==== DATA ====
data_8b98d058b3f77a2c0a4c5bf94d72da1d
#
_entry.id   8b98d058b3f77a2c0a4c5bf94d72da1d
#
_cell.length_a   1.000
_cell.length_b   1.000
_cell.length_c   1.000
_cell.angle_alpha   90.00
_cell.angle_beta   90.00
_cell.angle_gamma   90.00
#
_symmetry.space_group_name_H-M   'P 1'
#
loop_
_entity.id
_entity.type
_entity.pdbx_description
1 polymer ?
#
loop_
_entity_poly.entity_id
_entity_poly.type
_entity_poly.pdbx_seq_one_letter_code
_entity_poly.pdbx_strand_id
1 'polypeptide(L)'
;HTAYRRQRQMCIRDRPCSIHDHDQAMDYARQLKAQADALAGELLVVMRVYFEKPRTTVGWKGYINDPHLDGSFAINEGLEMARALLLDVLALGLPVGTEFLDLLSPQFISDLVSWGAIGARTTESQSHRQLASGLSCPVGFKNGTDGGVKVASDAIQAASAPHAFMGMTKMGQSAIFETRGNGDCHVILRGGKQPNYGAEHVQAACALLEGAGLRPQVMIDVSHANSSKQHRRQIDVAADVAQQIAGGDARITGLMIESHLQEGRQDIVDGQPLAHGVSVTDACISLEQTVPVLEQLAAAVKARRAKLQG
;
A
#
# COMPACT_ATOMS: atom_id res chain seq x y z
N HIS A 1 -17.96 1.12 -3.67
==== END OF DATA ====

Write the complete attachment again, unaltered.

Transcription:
data_8b98d058b3f77a2c0a4c5bf94d72da1d
#
_entry.id   8b98d058b3f77a2c0a4c5bf94d72da1d
#
_cell.length_a   1.000
_cell.length_b   1.000
_cell.length_c   1.000
_cell.angle_alpha   90.00
_cell.angle_beta   90.00
_cell.angle_gamma   90.00
#
_symmetry.space_group_name_H-M   'P 1'
#
loop_
_entity.id
_entity.type
_entity.pdbx_description
1 polymer ?
#
loop_
_entity_poly.entity_id
_entity_poly.type
_entity_poly.pdbx_seq_one_letter_code
_entity_poly.pdbx_strand_id
1 'polypeptide(L)'
;HTAYRRQRQMCIRDRPCSIHDHDQAMDYARQLKAQADALAGELLVVMRVYFEKPRTTVGWKGYINDPHLDGSFAINEGLEMARALLLDVLALGLPVGTEFLDLLSPQFISDLVSWGAIGARTTESQSHRQLASGLSCPVGFKNGTDGGVKVASDAIQAASAPHAFMGMTKMGQSAIFETRGNGDCHVILRGGKQPNYGAEHVQAACALLEGAGLRPQVMIDVSHANSSKQHRRQIDVAADVAQQIAGGDARITGLMIESHLQEGRQDIVDGQPLAHGVSVTDACISLEQTVPVLEQLAAAVKARRAKLQG
;
A
#
# COMPACT_ATOMS: atom_id res chain seq x y z
N HIS A 1 -17.96 1.12 -3.67